WERE Charlie Hunnam and Jack O’Connell separated at birth? I’d never considered it until watching Jungleland — but it seems highly possible now.
The two British actors, one from Newcastle and the other Derby, play two brothers in this road-trip drama.
Brits Charlie Hunnam and Jack O’Connell lift what is otherwise a fairly humdrum script short of standout moments in Jungleland[/caption]
Both speak in American accents, wear cheap trackie bottoms, have greasy hair and facial growth, and give their best impressions of Marlon Brando in On The Waterfront.
Jungleland is very much “I coulda been a contender” territory.
Jack plays Lion Kaminski, a bare- knuckle boxer trained and “managed” by his brother Stanley (Hunnam), who can’t catch a break.
They’re dossing in a ramshackle, repossessed house, borrowing money from loan sharks and generally messing everything up. Lion is the moody, quiet one, while Stanley is the talker, whose big plans keep landing the boys in a whole lot of trouble.
Jessica Barden is part of the British talent trio and this should be a stepping stone to greater things for the actress[/caption]
We’ve seen these characters a thousand times before but Hunnam and O’Connell have the sense to give these losers a likeable edge. It’s their natural acting instincts which lift what is otherwise a fairly humdrum script short of standout moments.
There is very little driving things along, apart from the promise of a big fight for Lion. But what will maintain your interest right up until the credits is the third British talent in this trio. Jessica Barden, from The End Of The F***ing World, is outstanding as a surly young girl called Sky who they are ordered to transport to San Francisco.
They don’t want to take on the job, but if they don’t a mobster will kill them. Sky is the mystery in this melo-drama. Why is this seemingly average girl such a precious cargo? With her sly digs, she gradually undermines the brothers’ close bond, picking at their faults for her own purposes.
By the end of the film I wanted to know more about Sky but had lost interest in the brothers. O’Connell and Hunnam have been contenders who haven’t picked a truly knockout movie. Jungleland continues that trend. For Barden, though, this should be a stepping stone to greater things. It might just be Jessica who ends up the Queen of the Hollywood jungle.
- LITTLE Mix’s Leigh-Anne Pinnock is going to star in Boxing Day, the directorial debut of British actor Aml Ameen.
- The 21 Jump Street dream team of Phil Lord, Chris Miller and Channing Tatum are getting back together for a yet-untitled monster movie.
- There is no killing off The Predator for good – the unstoppable alien is getting ready to return for a fifth movie.
A DIRECTOR has to seriously up the ante to get an 18-certification these days – but Brandon Cronenberg more than deserves his parental advisory.
My own personal advisory is that Possessor isn’t suitable for any age. Just because it isn’t very good.
Andrea Riseborough is the main character in not-so-good movie Possessor which has an austere tone as one of those government Covid-19 press conference[/caption]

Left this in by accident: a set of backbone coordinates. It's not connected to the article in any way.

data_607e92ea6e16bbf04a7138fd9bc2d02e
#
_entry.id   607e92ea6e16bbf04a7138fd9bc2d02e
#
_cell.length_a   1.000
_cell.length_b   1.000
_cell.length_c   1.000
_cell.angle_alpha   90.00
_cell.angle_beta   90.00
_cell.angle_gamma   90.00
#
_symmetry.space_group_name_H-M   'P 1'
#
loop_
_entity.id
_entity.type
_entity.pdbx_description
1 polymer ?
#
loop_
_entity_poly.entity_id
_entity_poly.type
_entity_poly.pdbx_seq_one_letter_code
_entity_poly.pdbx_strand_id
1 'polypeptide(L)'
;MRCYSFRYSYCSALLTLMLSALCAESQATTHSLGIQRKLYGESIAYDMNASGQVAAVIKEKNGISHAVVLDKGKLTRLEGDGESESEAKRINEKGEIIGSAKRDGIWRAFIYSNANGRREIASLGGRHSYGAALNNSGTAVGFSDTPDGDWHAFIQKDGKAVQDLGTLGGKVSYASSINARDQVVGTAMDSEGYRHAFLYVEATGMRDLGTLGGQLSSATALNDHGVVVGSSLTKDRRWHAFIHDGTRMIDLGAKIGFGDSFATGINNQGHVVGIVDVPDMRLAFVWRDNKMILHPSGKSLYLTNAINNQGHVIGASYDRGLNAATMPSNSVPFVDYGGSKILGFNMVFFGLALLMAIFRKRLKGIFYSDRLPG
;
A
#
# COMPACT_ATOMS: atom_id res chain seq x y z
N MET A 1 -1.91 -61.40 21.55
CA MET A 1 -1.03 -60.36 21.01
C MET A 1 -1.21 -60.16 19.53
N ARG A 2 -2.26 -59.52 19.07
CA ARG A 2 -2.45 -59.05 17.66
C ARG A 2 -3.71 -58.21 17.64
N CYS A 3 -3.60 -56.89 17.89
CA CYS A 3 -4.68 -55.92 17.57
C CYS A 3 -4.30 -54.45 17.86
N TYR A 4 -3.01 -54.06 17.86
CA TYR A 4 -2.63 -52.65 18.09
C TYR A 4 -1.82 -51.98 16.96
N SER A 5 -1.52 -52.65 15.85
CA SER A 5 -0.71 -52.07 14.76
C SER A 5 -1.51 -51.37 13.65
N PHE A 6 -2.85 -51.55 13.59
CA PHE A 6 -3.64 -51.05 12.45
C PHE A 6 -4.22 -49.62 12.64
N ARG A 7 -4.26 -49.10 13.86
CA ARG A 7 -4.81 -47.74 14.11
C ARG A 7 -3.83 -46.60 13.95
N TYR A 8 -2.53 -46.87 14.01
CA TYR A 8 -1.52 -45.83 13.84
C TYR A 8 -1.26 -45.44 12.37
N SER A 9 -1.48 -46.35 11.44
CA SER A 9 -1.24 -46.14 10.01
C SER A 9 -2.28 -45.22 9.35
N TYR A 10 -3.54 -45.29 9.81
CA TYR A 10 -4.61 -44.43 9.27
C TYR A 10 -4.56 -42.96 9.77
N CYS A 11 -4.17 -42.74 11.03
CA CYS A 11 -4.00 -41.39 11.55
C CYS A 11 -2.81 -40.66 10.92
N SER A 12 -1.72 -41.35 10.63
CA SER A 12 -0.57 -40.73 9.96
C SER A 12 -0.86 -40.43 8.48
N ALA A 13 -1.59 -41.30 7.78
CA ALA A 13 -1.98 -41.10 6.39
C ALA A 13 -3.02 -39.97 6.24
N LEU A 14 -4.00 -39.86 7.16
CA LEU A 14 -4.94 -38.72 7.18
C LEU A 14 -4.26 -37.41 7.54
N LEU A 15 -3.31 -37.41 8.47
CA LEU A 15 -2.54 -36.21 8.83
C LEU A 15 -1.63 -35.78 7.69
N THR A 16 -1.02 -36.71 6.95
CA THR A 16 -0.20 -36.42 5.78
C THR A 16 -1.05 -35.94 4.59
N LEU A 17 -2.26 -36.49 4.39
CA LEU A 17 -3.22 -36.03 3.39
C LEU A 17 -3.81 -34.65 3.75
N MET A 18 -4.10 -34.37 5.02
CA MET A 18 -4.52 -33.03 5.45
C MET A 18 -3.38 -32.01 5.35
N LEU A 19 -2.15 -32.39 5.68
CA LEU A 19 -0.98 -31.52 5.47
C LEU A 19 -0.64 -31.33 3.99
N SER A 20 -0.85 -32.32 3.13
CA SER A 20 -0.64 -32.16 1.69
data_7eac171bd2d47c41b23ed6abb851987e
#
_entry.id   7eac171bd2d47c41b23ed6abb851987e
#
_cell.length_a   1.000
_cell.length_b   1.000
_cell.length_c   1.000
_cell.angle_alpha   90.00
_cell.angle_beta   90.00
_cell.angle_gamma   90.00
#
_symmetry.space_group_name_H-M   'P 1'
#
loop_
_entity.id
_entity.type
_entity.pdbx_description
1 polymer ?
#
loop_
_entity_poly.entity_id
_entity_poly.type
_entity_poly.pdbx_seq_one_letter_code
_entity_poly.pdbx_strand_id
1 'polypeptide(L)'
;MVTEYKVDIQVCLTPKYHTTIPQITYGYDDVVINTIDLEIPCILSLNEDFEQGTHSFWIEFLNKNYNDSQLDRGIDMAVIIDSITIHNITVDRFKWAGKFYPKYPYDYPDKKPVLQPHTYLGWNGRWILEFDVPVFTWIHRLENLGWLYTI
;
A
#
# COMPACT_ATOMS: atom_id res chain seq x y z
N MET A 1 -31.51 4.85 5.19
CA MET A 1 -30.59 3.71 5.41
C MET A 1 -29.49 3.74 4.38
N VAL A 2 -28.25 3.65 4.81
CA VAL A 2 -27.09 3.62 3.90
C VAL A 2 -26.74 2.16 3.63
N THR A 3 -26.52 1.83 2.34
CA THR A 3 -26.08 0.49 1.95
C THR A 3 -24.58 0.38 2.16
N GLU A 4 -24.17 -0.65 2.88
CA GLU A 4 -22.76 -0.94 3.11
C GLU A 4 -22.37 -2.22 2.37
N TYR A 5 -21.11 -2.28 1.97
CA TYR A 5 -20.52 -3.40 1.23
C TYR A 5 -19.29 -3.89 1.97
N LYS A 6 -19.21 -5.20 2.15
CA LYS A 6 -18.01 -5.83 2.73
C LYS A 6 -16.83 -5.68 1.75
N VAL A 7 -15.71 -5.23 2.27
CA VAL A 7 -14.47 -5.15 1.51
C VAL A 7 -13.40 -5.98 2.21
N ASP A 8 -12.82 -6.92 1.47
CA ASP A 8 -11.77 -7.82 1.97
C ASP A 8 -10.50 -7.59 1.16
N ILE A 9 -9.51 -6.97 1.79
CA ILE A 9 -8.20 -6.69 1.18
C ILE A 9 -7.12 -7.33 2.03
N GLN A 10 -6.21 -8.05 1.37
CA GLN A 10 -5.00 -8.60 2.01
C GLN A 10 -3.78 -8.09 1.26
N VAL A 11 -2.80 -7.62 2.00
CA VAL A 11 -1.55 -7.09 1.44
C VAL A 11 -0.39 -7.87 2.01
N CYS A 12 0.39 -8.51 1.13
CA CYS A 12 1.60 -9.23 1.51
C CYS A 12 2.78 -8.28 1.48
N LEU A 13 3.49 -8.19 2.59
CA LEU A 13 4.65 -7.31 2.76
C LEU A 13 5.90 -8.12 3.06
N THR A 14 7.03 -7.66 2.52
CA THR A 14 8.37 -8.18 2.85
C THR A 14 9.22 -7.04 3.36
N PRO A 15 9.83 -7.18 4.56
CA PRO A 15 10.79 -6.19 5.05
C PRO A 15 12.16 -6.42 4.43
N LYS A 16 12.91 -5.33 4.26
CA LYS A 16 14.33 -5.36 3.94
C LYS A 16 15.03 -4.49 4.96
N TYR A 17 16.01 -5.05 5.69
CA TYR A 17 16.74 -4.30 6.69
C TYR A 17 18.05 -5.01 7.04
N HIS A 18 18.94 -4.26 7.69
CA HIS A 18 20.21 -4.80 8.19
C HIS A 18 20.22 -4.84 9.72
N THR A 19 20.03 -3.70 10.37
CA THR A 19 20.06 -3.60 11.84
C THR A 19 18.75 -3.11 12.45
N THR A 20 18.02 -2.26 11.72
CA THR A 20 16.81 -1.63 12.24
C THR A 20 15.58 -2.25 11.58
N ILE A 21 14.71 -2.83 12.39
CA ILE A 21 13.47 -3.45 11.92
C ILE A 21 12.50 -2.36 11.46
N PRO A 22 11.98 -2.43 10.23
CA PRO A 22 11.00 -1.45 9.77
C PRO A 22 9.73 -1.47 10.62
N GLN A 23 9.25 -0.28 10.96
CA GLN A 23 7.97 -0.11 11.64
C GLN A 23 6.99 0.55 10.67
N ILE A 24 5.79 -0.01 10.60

Gore fans might be excited to hear that Brandon seems to have stolen his dad David’s lifetime supply of fake blood for just this one movie. But the austere tone of Possessor makes it about as titillating as one of those government Covid-19 press conference.
Andrea Riseborough is the main character, a hitwoman who possesses the bodies of others, using futuristic equipment to carry out her kills. Riseborough is an actress who has yet to learn the art of smiling and at one point in this movie her character actually practises being jolly. A bit more practice would have been good.
Sean Bean appears as a repellent entrepreneur who Riseborough’s unsmiling assassin must bump off. To be fair, the acting is excellent and the visuals have an artistic edge which sets Possessor apart from most sci-fi or horror movies.
But the only way you would get me to sit through this again would be if someone took possession of my body and made me do it.
IN that classic Breakfast At Tiffany’s yellow cab ride, Holly Golightly rejects love because she does not want to be caged.
The late, great screen beauty Audrey Hepburn, as this fascinating new documentary reveals, was different to the most iconic of the characters she played on film.
This fascinating documentary reveals that great screen beauty Audrey Hepburn was different to the most iconic of the characters she played on film[/caption]
That’s because, despite being repeatedly let down by the men in her life, she was willing to take a chance on romance.
First, her dad abandoned Audrey when she was aged just six, then her first husband was controlling and finally her second husband cheated on her.
The actress, whose megawatt smile lit up cinema, was hiding a sadness inside.
It was only with her final partner, actor Robert Wolders, that she found contentment with a man she knew she could trust.
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This documentary, with archive footage, talking heads and re-enactment, also takes us through the misery of being a child during World War Two and Audrey’s humanitarian work for Unicef.
Unless you are an absolute Hepburn buff you won’t know most of what is revealed. Just don’t expect a warts-and-all picture.
If Audrey had the faults of any of her screen characters you won’t learn about them here.
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